Monday, June 22, 2009

Whatever Works

Recent reviews of Woody Allen's latest film, Whatever Works, have not been kind. A.O. Scott at The Times said, "None of it works," and The New Yorker's Anthony Lane called it a "comedy about a waxwork (an aging New York Jewish intellectual) and a host of ancient artifacts...being brought back to life. It should be called "Manhattan: Battle of the Upper West Side.'"

So the Upper West Side is where I went to see this movie on its opening weekend--at ground zero for such Manhattan "waxworks" and various other alter kockers: The Lincoln Plaza Cinemas. There the crowd laughed throughout the movie and applauded mightily at the end. They loved it. I loved it.

I sent a special JVNY operative into the ladies room to take notes in the chattering line.

"One of his best."
"A real New York movie."

But what about all the bad reviews?

"I never, never, never go by the critics."
"It's a throwback to old Woody Allen, like Manhattan, back to his comedy, plus a little cynicism, and love and bitterness."

"It's too sharp," said one woman whose 50 years in New York have made no dent in her Eastern European accent, "so it's misunderstood."

Sharpness. Bitterness. Cynicism. These add up to a critical sensibility that is vanishing from New York, along with everything else worth holding onto.

The script for Whatever Works dates back to the 1970s. It's the film Allen never got around to making. As New York Magazine said "This movie is literally vintage Woody Allen. In fact, it calls to mind a brand of Jewish humor that has, in recent years, been all but scrubbed out—neurotic, depressive, abrasive, excluded." I would add: That's the brand of New York City that's also being scrubbed out.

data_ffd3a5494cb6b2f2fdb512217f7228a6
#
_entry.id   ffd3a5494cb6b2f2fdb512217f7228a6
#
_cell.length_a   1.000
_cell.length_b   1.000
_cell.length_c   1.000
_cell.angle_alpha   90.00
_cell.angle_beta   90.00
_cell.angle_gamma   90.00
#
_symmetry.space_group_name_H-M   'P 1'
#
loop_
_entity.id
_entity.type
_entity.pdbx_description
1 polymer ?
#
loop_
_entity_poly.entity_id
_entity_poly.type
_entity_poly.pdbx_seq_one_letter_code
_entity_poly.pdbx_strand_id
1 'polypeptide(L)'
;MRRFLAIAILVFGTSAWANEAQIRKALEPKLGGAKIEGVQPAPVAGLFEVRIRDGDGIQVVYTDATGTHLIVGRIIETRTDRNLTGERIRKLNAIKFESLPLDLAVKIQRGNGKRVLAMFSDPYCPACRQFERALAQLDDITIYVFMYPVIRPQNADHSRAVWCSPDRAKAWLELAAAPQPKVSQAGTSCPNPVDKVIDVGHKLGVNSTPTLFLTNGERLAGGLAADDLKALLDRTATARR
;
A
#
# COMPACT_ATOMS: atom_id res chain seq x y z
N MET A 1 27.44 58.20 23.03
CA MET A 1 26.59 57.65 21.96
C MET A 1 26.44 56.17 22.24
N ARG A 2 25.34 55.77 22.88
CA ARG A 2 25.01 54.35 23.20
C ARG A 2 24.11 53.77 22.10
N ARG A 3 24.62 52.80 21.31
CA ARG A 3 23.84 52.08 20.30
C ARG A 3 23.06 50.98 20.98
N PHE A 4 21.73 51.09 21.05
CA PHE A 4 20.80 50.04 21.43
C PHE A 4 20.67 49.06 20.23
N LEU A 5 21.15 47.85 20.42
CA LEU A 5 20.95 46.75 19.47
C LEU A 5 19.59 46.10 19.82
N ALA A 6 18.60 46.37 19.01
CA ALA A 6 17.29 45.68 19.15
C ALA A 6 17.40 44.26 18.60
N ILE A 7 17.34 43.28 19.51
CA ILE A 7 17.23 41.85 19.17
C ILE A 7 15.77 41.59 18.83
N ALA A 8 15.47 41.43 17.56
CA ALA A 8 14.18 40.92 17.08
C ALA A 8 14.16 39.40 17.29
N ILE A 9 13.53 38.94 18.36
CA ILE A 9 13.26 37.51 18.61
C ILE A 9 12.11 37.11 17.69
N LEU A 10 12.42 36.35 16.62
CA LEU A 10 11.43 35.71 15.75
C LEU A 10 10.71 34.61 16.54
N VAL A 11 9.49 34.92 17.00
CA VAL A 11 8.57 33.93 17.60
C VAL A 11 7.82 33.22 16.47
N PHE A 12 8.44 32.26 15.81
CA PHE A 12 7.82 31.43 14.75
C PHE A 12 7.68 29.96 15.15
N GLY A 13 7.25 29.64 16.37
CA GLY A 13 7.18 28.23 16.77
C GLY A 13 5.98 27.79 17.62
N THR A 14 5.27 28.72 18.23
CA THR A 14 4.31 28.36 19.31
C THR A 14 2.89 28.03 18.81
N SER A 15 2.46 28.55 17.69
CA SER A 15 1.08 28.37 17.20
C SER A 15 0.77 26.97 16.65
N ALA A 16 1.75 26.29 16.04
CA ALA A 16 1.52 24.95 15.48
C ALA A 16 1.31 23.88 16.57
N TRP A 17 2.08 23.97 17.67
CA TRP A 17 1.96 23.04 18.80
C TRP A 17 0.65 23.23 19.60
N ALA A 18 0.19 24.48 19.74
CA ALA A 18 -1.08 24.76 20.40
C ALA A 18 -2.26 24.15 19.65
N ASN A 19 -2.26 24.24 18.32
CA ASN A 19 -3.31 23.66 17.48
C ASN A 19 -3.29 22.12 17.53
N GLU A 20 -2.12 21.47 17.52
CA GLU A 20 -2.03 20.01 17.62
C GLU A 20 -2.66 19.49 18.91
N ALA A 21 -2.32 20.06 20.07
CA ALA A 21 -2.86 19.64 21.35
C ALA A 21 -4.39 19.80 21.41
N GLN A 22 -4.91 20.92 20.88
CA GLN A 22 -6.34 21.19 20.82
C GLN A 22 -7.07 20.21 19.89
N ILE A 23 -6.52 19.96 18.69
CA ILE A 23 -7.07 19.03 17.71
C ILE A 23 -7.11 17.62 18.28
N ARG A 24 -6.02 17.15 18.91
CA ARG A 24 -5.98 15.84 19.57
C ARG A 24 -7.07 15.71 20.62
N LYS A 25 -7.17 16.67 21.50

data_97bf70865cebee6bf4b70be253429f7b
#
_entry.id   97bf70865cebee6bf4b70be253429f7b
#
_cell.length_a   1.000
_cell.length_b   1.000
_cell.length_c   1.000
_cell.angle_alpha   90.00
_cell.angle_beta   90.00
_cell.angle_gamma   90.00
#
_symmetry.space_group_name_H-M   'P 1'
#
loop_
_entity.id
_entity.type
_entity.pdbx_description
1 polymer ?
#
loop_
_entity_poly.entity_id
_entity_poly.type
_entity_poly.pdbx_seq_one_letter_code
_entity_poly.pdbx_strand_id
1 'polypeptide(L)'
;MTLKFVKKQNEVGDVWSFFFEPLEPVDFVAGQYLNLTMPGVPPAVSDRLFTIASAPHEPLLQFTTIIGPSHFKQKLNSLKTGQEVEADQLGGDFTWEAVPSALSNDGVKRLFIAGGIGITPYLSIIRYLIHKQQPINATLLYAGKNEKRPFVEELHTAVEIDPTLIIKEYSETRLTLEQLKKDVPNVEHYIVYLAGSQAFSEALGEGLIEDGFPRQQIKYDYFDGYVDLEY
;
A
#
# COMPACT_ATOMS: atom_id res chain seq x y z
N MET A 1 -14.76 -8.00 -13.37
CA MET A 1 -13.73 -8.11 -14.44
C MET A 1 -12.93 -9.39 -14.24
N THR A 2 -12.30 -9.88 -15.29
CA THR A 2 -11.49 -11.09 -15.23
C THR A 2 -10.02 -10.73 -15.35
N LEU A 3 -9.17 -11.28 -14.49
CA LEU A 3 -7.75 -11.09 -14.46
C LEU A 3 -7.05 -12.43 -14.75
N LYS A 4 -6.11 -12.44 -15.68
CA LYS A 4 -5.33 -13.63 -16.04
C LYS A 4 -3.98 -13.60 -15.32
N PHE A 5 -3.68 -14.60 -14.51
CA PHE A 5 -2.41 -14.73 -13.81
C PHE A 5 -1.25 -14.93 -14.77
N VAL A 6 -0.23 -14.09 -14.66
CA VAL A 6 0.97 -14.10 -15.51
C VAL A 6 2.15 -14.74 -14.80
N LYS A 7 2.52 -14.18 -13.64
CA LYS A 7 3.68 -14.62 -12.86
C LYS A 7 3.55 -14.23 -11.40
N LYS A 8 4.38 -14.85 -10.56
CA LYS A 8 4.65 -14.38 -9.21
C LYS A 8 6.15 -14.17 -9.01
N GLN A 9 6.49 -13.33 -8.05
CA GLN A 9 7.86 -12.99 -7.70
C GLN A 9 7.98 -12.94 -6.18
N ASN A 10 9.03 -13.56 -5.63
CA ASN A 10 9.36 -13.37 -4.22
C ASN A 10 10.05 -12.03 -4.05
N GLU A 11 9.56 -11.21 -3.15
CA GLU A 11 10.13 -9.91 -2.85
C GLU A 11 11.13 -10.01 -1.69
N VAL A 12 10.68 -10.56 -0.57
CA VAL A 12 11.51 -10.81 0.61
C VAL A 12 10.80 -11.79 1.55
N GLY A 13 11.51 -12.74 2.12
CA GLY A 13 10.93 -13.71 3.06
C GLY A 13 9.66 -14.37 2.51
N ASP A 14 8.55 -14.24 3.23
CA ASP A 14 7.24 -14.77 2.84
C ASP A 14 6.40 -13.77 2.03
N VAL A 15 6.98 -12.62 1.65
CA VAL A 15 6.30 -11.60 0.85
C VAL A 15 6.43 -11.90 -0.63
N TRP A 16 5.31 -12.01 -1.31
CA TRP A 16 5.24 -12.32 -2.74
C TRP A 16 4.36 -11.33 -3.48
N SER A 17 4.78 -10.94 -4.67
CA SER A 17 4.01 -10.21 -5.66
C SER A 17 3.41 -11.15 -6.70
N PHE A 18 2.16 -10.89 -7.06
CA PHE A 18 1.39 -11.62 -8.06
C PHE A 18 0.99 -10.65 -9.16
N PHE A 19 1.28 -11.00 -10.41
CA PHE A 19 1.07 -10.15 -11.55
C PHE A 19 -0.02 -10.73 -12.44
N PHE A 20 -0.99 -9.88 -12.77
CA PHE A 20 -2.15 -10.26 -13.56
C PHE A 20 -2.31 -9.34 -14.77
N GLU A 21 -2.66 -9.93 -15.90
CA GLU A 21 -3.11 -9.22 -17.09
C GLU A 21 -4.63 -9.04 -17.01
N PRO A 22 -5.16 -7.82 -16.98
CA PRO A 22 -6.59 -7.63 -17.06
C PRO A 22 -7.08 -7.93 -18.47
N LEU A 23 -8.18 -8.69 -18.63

What Allen knows, like those women in the bathroom line, is that kvetching doesn't equal hopelessness. It is hope. And this movie is exquisitely hopeful. In it, people change for the better. They receive the sort of transformation that people used to come to New York in search of.

an opinion on the Lower East Side

So it is this, above all else, that makes the movie an anachronism: In Whatever Works, a family of blonde, Jesus-loving, gun-toting Republicans from the middle of America come to the Lower East Side and assimilate into New York culture--they become group-sex swinging, homosexual, atheistic artists who love the city for undoing their buttoned-up souls.

That doesn't happen today. Today, those types of people change the city. The city doesn't change them. And we all suffer for it. New York as a place where people come to find their true unruly selves, at the expense of society's approval, is vanishing--and it's that New York that haunts this film, a ghostly waxwork almost forgotten.

See Also:
Neurotics Vs. Narcissists
Suburbanization & Anti-Semitism


david said...

I also went up to Lincoln Plaza on Friday to see it. Loved it. Loved the crowd I watched it with. It all reinforced the thought I have had that the true NYC lives on Uptown.Half the audience looked and acted like they once would have been cast in a Woody film. Proper New York accents were flying left and right as people jockeyed for seats. The audience laughed and laughed and applauded at the end also.

hntrnyc said...

having not seen the film yet, i'm curious as to how you think Larry David did in it?

Jeremiah Moss said...

he was good. he was larry david (i'm a fan) and it didn't seem like he was "doing" woody allen, like many of the allen stand-ins have done.

i did wish his character's rants were less repetitive and more illustrative of the problems in today's new york. why he wasn't kvetching about double-wide baby strollers, text-walkers, and loudmouth partiers, i don't know.

L'Emmerdeur said...

God damn you, Jeremiah, I just moved to the UWS six months ago from downtown, and now punk-ass bloggers like you are gonna send all the assholes here...

Stop writing about the Upper West Side, and maybe we won't completely lose it to the zombies. Instead, just come have a drink with us downtown expats... but keep your mouth shut, damn it, and STOP TALKING ABOUT FIGHT CLUB.

Ed said...

Alot of Uptown went through gentrification and supergentrification well in the past, so things have mellowed a bit. The good things that survived the process will likely be around well in the future, so you can enjoy them without too much worry.